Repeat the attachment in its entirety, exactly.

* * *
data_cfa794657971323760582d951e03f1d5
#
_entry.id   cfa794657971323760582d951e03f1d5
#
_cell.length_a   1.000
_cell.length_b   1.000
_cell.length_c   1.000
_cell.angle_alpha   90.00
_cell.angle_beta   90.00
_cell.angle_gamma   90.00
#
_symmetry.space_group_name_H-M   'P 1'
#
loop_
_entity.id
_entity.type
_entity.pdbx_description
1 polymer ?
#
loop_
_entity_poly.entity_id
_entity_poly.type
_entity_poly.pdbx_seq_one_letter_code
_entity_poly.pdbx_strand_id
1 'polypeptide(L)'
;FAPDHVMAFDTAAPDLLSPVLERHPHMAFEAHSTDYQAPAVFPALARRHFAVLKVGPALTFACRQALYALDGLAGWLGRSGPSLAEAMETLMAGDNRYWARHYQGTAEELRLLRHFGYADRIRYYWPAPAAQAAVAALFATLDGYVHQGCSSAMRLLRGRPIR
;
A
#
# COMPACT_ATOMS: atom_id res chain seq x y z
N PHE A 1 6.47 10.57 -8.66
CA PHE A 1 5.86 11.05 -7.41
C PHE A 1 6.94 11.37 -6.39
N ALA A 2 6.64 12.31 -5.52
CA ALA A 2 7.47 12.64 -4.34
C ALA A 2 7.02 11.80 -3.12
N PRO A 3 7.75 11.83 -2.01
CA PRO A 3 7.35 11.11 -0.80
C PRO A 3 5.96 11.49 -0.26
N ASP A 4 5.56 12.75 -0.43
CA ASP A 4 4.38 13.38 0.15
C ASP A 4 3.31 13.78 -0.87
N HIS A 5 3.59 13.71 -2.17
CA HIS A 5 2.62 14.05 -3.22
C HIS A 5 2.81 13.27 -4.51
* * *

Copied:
data_cfa794657971323760582d951e03f1d5
#
_entry.id   cfa794657971323760582d951e03f1d5
#
_cell.length_a   1.000
_cell.length_b   1.000
_cell.length_c   1.000
_cell.angle_alpha   90.00
_cell.angle_beta   90.00
_cell.angle_gamma   90.00
#
_symmetry.space_group_name_H-M   'P 1'
#
loop_
_entity.id
_entity.type
_entity.pdbx_description
1 polymer ?
#
loop_
_entity_poly.entity_id
_entity_poly.type
_entity_poly.pdbx_seq_one_letter_code
_entity_poly.pdbx_strand_id
1 'polypeptide(L)'
;FAPDHVMAFDTAAPDLLSPVLERHPHMAFEAHSTDYQAPAVFPALARRHFAVLKVGPALTFACRQALYALDGLAGWLGRSGPSLAEAMETLMAGDNRYWARHYQGTAEELRLLRHFGYADRIRYYWPAPAAQAAVAALFATLDGYVHQGCSSAMRLLRGRPIR
;
A
#
# COMPACT_ATOMS: atom_id res chain seq x y z
N PHE A 1 6.47 10.57 -8.66
CA PHE A 1 5.86 11.05 -7.41
C PHE A 1 6.94 11.37 -6.39
N ALA A 2 6.64 12.31 -5.52
CA ALA A 2 7.47 12.64 -4.34
C ALA A 2 7.02 11.80 -3.12
N PRO A 3 7.75 11.83 -2.01
CA PRO A 3 7.35 11.11 -0.80
C PRO A 3 5.96 11.49 -0.26
N ASP A 4 5.56 12.75 -0.43
CA ASP A 4 4.38 13.38 0.15
C ASP A 4 3.31 13.78 -0.87
N HIS A 5 3.59 13.71 -2.17
CA HIS A 5 2.62 14.05 -3.22
C HIS A 5 2.81 13.27 -4.51